I can tell you that that statement is categorically incorrect. The RBNZ seems to think so, too.

OK, I should have said "the relationship between increases in house prices and the CPI was similar until 1991". I'm sure that if the time series data were pushed even earlier than the 1960s, the relationship between house prices and inflation would be more stronger and more obvious.

But it does point to the fact that house prices in recent decades have little to do with the inflation construct, thereby understating the extent to which living costs have become worse over time for non-property owing classes, particularly those who have been born in the past 30 years.

I am hoping for a crash as the longer this keeps going, the worse it is going to be for NZ. The best time for a crash was 10 years ago, the next best time is now.

Exactly right Shoreman, I'm looking for the next opportunity to swoop on a bargain purchase. These guys waiting for crash will stay on sidelines for a long long time. Unfortunately the surburbs I look at have mostly buyers at the top end of the income scale. With my experience in Sydney and Melbourne, i know surburbs close to city do go up over longer periods and have much bigger jumps. They have had foreign buyer bans forever and hasn't affected their market much. It's those cities with jobs that keep attracting immigrants, shift from other cities and returning residents.


I'm after an update please. How confident are you of your predicted 5% drop by December YOY for Auckland?

If you are beginning to doubt yourself, don't worry - even a blind squirrel finds a nut eventually. At some point in the future there will be some short of global instability causing a fall. Who knows when or what, but fantasising about it will no doubt give you solace.

Dont know about RP but I would put my hand up to say im very confident that a 5% drop by December YOY for Auckland will happen

No doubt your confidence is based on a very tenuous grasp of housing market economics. Either that or just "feelings".

If a drop eventuates Retired-Poopy will be the blind squirrel that happened to find a nut. You can be the broken clock that is right twice a day.

Your silly choice of the user name BuyLowSellHigh automatically makes your views highly suspect to educated readers.

Oh burn, my username is "silly". Please don't interrupt the thread unless you have something vaguely interesting or relevant to add.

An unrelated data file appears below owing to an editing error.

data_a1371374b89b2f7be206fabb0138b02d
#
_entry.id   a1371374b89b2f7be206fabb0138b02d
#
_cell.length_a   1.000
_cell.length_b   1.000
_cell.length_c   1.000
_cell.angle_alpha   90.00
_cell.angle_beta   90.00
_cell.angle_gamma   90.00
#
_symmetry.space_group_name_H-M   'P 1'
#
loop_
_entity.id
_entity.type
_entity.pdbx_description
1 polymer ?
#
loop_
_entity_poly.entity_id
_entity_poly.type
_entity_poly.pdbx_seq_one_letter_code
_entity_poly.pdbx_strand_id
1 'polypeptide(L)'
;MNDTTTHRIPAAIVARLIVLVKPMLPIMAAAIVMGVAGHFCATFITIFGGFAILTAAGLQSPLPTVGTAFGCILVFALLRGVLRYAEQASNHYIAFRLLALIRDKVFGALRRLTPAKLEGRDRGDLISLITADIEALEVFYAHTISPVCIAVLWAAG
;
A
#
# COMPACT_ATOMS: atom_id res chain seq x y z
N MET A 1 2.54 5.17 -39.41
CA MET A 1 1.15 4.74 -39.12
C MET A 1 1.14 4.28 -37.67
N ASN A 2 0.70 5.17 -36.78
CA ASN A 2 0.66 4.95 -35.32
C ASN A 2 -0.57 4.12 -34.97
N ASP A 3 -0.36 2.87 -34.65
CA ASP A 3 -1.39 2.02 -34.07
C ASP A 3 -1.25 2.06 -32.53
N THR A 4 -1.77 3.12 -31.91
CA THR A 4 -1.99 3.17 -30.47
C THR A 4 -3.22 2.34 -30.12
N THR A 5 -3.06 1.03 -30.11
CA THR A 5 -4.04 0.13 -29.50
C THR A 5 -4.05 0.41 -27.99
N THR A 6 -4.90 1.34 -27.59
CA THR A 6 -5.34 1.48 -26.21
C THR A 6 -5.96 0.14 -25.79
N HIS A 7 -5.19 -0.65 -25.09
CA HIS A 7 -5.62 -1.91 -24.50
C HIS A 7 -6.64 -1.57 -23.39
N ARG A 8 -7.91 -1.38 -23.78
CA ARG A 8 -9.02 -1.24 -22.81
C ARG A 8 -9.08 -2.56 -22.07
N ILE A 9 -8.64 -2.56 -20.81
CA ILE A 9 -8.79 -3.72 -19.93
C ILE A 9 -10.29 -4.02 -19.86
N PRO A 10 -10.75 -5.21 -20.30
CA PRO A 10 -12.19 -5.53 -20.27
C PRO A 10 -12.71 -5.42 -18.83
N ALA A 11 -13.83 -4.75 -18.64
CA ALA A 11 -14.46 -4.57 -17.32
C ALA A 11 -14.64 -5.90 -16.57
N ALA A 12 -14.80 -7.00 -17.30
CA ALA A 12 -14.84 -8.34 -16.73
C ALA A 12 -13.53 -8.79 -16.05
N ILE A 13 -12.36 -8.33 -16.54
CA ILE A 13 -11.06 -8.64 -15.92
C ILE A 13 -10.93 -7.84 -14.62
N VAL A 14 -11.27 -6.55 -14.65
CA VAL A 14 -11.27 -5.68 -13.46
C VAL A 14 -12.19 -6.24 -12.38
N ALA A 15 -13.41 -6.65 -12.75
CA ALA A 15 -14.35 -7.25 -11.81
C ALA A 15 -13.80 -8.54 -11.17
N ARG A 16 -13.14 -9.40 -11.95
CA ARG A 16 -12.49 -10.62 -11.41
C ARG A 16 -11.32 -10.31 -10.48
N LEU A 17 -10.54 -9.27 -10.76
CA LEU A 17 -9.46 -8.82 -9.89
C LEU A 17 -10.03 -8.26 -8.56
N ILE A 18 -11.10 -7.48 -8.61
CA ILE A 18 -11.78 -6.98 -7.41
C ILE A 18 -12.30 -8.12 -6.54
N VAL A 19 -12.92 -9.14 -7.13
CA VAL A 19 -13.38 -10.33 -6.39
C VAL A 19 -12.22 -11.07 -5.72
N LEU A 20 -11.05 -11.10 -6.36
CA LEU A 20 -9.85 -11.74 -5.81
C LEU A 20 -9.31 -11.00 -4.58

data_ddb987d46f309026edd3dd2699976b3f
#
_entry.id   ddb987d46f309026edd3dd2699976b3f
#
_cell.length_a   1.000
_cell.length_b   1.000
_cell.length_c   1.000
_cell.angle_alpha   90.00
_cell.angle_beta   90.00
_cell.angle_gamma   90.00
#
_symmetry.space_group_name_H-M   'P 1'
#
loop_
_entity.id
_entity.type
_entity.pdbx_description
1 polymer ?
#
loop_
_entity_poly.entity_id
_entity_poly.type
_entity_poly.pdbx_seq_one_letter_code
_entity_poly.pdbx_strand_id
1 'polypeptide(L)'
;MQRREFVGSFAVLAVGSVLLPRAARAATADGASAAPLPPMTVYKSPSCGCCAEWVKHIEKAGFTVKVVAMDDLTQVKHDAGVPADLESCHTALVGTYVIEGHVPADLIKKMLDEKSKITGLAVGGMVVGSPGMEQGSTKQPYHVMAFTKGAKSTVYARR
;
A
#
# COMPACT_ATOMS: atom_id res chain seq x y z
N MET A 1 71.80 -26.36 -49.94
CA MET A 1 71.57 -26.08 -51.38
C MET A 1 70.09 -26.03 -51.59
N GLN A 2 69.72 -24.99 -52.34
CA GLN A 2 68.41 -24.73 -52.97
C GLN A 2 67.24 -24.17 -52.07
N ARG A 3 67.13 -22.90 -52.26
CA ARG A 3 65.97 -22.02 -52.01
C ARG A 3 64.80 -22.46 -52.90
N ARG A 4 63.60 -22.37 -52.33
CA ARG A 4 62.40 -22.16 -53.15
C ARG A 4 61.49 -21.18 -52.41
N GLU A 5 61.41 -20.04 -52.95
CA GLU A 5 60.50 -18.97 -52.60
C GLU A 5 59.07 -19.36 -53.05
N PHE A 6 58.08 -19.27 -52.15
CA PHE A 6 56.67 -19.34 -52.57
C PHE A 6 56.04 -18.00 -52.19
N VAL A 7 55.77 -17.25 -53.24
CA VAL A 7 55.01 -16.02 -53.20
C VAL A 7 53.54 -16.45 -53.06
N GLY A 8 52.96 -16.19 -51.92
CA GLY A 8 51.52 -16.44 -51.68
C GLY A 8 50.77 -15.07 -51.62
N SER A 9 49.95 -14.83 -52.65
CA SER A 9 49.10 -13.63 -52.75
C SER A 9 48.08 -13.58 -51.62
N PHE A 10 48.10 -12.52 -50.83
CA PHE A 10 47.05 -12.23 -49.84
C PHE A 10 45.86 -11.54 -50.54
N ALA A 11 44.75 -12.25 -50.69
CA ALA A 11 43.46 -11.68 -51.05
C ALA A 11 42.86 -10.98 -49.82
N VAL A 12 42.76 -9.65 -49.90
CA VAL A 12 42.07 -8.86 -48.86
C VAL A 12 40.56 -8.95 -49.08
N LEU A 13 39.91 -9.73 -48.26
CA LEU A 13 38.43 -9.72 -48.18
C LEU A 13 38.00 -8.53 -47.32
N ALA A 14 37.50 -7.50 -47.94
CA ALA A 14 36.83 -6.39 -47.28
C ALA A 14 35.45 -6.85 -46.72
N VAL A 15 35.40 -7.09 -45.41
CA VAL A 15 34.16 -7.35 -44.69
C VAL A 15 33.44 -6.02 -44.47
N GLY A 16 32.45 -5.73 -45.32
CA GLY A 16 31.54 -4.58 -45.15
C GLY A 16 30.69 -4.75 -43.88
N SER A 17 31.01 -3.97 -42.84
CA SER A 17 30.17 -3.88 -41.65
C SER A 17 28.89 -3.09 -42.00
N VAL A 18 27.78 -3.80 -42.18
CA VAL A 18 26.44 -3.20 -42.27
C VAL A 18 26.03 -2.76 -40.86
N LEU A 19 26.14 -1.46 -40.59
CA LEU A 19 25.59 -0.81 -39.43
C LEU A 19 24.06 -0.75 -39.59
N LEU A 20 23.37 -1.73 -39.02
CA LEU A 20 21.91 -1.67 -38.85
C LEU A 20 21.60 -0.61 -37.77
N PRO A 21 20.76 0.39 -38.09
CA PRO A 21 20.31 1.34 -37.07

Hmmm you seem a little salty.

Dont worry Im sure within a year you will be able to exercise half of your username and "BuyLow".

Is the problem that you are unable to "SellHigh" at the moment.

I can assure you my opinions are based on all the wide ranging facts, not just the ones you choose to acknowledge like many of your type around here.

I request the editor to remove members who post sarcastic remarks and revert to name calling please

People are getting more and more ridiculous these days, even more so than me ^^LOLdgz^^

Just so long as I still get to call you out as a #sadpropertypornaddict, I’m fine with that. It can be our special thing......;)

Don't leave me out Bobster, you can't have DGZ all to yourself.

Don't make me say it again because I will and then the mental images will revisit you.

I don’t normally share, but I’ll make an exception this time. I am ok if you also want to be DGZs #propertypornbuddy

Although I must insist that Gareth’s rules of romance apply

I think DGZ should be the one to define the rules of engagement Bobster. He's the one with the fancy postcode and we ought to respect our betters.

Well it’s the same postcode as me. Honestly, the number of times I have had to walk the neighbourhood wiping down the real estate agents sign...especially the ones with “sold” on them....doesn’t bear repeating. Mind you, in an area where the local shops close at 4 pm (a colostomy bag is only so big) I’m thankful for the exercise

lol, sure .. whatever!

Honest, it is my postcode...we could be neighbours....describe yourself.....tell me more....

What is your postcode? Do you really believe I live in Remuera in Dorkland??

My postcode is Auckland are being evasive, it’s really arousing my interest. What do you you like.....townhouses...or you tell me, I want to know...I thought you lived close and we could...hook up..